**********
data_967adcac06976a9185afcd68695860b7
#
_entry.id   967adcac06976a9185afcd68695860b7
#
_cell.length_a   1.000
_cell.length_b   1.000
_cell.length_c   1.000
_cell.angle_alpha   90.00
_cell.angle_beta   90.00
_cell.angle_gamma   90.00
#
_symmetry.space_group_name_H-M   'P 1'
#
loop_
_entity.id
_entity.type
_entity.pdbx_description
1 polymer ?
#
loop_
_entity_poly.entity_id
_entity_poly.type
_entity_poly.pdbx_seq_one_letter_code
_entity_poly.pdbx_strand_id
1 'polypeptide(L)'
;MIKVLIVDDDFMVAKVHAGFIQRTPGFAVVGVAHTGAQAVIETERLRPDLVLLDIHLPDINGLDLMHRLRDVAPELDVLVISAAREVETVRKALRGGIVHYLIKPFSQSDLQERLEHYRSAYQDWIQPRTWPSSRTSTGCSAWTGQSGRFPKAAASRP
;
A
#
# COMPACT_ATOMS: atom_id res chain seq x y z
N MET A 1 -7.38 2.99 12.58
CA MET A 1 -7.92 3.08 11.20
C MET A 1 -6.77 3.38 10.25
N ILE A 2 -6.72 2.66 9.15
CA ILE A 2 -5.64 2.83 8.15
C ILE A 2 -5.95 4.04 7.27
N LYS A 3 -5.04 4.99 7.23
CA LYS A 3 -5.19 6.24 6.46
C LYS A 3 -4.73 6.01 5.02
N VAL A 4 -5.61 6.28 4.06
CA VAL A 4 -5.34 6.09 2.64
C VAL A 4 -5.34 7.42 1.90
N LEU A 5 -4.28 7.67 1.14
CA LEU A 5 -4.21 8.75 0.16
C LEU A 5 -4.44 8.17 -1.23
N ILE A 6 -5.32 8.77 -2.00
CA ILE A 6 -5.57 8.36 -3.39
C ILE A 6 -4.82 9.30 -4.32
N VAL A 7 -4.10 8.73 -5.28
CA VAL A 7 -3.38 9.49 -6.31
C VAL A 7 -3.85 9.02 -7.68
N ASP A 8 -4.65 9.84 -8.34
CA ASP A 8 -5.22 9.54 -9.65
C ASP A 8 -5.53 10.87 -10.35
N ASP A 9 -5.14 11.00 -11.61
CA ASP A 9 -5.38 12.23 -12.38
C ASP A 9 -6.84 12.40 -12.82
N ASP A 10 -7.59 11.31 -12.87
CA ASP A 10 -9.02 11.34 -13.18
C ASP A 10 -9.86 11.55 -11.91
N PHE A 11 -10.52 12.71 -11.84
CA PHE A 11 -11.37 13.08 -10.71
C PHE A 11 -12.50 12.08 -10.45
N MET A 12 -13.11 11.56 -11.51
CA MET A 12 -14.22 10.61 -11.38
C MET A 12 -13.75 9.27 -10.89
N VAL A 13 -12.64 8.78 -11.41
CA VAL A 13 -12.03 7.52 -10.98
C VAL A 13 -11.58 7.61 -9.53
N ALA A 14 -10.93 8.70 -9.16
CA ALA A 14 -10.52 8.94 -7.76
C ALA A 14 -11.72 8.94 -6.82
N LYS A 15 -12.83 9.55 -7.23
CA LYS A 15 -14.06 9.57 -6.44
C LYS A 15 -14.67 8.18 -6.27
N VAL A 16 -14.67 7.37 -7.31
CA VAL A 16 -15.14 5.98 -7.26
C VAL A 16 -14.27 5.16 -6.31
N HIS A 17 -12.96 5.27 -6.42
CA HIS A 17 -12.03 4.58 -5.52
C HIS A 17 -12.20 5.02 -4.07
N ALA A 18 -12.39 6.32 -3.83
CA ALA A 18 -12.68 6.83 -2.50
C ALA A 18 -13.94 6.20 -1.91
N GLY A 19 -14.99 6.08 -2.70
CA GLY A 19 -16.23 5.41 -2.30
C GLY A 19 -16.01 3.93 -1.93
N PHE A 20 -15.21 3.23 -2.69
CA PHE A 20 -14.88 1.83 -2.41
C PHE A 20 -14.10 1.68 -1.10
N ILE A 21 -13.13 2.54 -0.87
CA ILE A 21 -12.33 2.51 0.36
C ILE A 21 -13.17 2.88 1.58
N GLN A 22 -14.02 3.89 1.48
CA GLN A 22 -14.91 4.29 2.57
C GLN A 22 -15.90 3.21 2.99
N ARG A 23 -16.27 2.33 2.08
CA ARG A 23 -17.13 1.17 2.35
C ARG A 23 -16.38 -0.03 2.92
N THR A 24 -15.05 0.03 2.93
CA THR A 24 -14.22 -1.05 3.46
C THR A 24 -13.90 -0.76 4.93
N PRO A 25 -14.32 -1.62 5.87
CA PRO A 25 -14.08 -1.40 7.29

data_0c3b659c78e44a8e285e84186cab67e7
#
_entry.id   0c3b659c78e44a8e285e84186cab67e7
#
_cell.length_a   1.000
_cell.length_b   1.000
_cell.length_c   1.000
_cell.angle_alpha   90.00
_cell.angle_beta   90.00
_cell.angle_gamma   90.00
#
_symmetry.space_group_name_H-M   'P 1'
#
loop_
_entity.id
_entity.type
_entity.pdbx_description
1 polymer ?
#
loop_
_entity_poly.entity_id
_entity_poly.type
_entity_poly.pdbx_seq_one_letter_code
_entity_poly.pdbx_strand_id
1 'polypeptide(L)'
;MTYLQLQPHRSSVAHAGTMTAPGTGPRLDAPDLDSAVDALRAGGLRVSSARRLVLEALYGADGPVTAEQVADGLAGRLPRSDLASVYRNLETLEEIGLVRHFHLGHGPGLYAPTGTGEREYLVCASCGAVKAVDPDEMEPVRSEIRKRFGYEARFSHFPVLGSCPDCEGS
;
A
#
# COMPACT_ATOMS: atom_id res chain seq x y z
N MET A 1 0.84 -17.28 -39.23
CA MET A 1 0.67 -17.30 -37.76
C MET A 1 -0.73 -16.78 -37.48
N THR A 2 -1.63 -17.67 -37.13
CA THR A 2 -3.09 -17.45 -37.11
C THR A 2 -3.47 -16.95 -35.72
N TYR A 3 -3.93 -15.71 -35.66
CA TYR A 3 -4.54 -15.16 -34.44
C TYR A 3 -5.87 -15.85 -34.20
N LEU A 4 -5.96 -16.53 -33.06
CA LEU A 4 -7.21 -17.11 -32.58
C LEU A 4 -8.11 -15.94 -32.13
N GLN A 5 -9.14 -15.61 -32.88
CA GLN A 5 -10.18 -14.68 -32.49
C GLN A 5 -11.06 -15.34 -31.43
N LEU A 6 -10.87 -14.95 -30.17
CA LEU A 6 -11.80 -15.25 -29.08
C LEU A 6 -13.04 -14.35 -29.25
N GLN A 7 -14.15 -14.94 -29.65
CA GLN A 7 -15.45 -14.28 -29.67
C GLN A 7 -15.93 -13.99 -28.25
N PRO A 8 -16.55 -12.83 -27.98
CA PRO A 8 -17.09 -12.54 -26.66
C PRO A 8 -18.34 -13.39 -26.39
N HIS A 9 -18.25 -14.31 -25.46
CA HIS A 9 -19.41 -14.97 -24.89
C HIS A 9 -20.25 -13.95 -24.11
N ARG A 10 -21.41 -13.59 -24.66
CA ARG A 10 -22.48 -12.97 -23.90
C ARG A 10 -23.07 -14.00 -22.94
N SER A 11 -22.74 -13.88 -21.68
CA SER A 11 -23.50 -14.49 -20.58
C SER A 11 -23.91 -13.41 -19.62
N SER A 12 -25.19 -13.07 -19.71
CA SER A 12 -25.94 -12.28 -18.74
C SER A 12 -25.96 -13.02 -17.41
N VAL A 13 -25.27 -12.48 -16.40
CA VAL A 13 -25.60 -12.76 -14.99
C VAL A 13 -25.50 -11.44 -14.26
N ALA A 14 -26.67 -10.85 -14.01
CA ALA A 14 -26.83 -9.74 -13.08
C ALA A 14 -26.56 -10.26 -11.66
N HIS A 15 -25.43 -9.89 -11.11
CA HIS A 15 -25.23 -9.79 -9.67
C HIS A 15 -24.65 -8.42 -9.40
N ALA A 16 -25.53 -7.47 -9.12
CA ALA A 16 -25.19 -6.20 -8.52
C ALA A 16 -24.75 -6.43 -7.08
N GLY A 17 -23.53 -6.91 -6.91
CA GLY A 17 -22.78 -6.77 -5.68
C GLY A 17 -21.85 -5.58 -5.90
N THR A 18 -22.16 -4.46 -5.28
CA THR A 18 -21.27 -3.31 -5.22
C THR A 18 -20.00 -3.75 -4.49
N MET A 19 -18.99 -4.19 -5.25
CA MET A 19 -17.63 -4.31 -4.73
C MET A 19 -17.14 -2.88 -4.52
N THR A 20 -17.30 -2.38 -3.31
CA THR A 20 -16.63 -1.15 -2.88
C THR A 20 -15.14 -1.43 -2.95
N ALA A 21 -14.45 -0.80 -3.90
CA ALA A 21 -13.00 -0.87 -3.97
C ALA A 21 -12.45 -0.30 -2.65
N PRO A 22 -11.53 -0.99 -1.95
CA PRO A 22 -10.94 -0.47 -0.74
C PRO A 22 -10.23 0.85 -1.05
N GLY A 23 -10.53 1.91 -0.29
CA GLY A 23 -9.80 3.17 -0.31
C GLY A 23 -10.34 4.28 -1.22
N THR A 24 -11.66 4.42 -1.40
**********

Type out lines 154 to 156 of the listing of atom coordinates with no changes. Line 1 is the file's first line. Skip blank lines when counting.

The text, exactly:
CA GLN A 7 -15.45 -14.28 -29.67
C GLN A 7 -15.93 -13.99 -28.25
N PRO A 8 -16.55 -12.83 -27.98